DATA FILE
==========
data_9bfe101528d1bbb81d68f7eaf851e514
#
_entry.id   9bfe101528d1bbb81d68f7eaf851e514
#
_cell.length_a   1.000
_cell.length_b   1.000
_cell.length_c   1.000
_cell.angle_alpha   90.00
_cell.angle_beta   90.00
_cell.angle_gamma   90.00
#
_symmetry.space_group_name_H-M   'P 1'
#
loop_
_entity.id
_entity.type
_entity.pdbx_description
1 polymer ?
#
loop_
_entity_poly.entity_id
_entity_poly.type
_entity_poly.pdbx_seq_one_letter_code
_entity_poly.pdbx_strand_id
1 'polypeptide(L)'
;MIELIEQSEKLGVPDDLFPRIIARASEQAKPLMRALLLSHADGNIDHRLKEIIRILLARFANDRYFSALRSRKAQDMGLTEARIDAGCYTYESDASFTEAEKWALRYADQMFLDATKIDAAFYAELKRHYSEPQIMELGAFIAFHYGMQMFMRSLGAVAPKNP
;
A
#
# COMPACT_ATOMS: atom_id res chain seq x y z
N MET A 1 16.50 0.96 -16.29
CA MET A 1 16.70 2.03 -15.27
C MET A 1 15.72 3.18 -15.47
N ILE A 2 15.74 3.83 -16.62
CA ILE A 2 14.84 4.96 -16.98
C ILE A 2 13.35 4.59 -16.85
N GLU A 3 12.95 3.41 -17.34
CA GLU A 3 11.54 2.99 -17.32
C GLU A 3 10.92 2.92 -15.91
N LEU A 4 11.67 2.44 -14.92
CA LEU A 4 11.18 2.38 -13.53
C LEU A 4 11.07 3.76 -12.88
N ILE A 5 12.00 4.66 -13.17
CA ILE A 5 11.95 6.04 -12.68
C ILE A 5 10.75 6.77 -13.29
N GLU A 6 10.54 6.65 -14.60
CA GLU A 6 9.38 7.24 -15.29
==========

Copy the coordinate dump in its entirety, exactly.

data_9bfe101528d1bbb81d68f7eaf851e514
#
_entry.id   9bfe101528d1bbb81d68f7eaf851e514
#
_cell.length_a   1.000
_cell.length_b   1.000
_cell.length_c   1.000
_cell.angle_alpha   90.00
_cell.angle_beta   90.00
_cell.angle_gamma   90.00
#
_symmetry.space_group_name_H-M   'P 1'
#
loop_
_entity.id
_entity.type
_entity.pdbx_description
1 polymer ?
#
loop_
_entity_poly.entity_id
_entity_poly.type
_entity_poly.pdbx_seq_one_letter_code
_entity_poly.pdbx_strand_id
1 'polypeptide(L)'
;MIELIEQSEKLGVPDDLFPRIIARASEQAKPLMRALLLSHADGNIDHRLKEIIRILLARFANDRYFSALRSRKAQDMGLTEARIDAGCYTYESDASFTEAEKWALRYADQMFLDATKIDAAFYAELKRHYSEPQIMELGAFIAFHYGMQMFMRSLGAVAPKNP
;
A
#
# COMPACT_ATOMS: atom_id res chain seq x y z
N MET A 1 16.50 0.96 -16.29
CA MET A 1 16.70 2.03 -15.27
C MET A 1 15.72 3.18 -15.47
N ILE A 2 15.74 3.83 -16.62
CA ILE A 2 14.84 4.96 -16.98
C ILE A 2 13.35 4.59 -16.85
N GLU A 3 12.95 3.41 -17.34
CA GLU A 3 11.54 2.99 -17.32
C GLU A 3 10.92 2.92 -15.91
N LEU A 4 11.67 2.44 -14.92
CA LEU A 4 11.18 2.38 -13.53
C LEU A 4 11.07 3.76 -12.88
N ILE A 5 12.00 4.66 -13.17
CA ILE A 5 11.95 6.04 -12.68
C ILE A 5 10.75 6.77 -13.29
N GLU A 6 10.54 6.65 -14.60
CA GLU A 6 9.38 7.24 -15.29